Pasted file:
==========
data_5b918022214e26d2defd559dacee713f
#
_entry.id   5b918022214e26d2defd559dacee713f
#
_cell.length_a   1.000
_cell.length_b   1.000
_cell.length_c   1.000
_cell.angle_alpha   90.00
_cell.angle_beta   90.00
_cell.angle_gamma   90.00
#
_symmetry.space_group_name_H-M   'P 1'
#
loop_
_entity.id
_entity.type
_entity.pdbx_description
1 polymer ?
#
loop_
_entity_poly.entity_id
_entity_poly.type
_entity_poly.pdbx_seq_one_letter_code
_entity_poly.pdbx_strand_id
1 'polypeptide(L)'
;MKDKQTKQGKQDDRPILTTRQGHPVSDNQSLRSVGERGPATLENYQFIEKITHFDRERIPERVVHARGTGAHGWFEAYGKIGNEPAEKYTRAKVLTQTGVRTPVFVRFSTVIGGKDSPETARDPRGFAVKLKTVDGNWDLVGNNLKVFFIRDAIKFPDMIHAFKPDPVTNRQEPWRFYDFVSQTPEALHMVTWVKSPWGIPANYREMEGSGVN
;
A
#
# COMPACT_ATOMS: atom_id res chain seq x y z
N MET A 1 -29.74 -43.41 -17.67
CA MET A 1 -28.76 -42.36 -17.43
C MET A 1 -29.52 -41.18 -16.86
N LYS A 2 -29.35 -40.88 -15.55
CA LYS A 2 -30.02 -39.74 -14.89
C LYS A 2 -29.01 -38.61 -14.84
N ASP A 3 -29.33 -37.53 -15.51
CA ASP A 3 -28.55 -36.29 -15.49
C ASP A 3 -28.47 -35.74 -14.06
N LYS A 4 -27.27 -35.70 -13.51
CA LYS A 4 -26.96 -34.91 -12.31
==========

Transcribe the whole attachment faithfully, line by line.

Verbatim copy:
data_5b918022214e26d2defd559dacee713f
#
_entry.id   5b918022214e26d2defd559dacee713f
#
_cell.length_a   1.000
_cell.length_b   1.000
_cell.length_c   1.000
_cell.angle_alpha   90.00
_cell.angle_beta   90.00
_cell.angle_gamma   90.00
#
_symmetry.space_group_name_H-M   'P 1'
#
loop_
_entity.id
_entity.type
_entity.pdbx_description
1 polymer ?
#
loop_
_entity_poly.entity_id
_entity_poly.type
_entity_poly.pdbx_seq_one_letter_code
_entity_poly.pdbx_strand_id
1 'polypeptide(L)'
;MKDKQTKQGKQDDRPILTTRQGHPVSDNQSLRSVGERGPATLENYQFIEKITHFDRERIPERVVHARGTGAHGWFEAYGKIGNEPAEKYTRAKVLTQTGVRTPVFVRFSTVIGGKDSPETARDPRGFAVKLKTVDGNWDLVGNNLKVFFIRDAIKFPDMIHAFKPDPVTNRQEPWRFYDFVSQTPEALHMVTWVKSPWGIPANYREMEGSGVN
;
A
#
# COMPACT_ATOMS: atom_id res chain seq x y z
N MET A 1 -29.74 -43.41 -17.67
CA MET A 1 -28.76 -42.36 -17.43
C MET A 1 -29.52 -41.18 -16.86
N LYS A 2 -29.35 -40.88 -15.55
CA LYS A 2 -30.02 -39.74 -14.89
C LYS A 2 -29.01 -38.61 -14.84
N ASP A 3 -29.33 -37.53 -15.51
CA ASP A 3 -28.55 -36.29 -15.49
C ASP A 3 -28.47 -35.74 -14.06
N LYS A 4 -27.27 -35.70 -13.51
CA LYS A 4 -26.96 -34.91 -12.31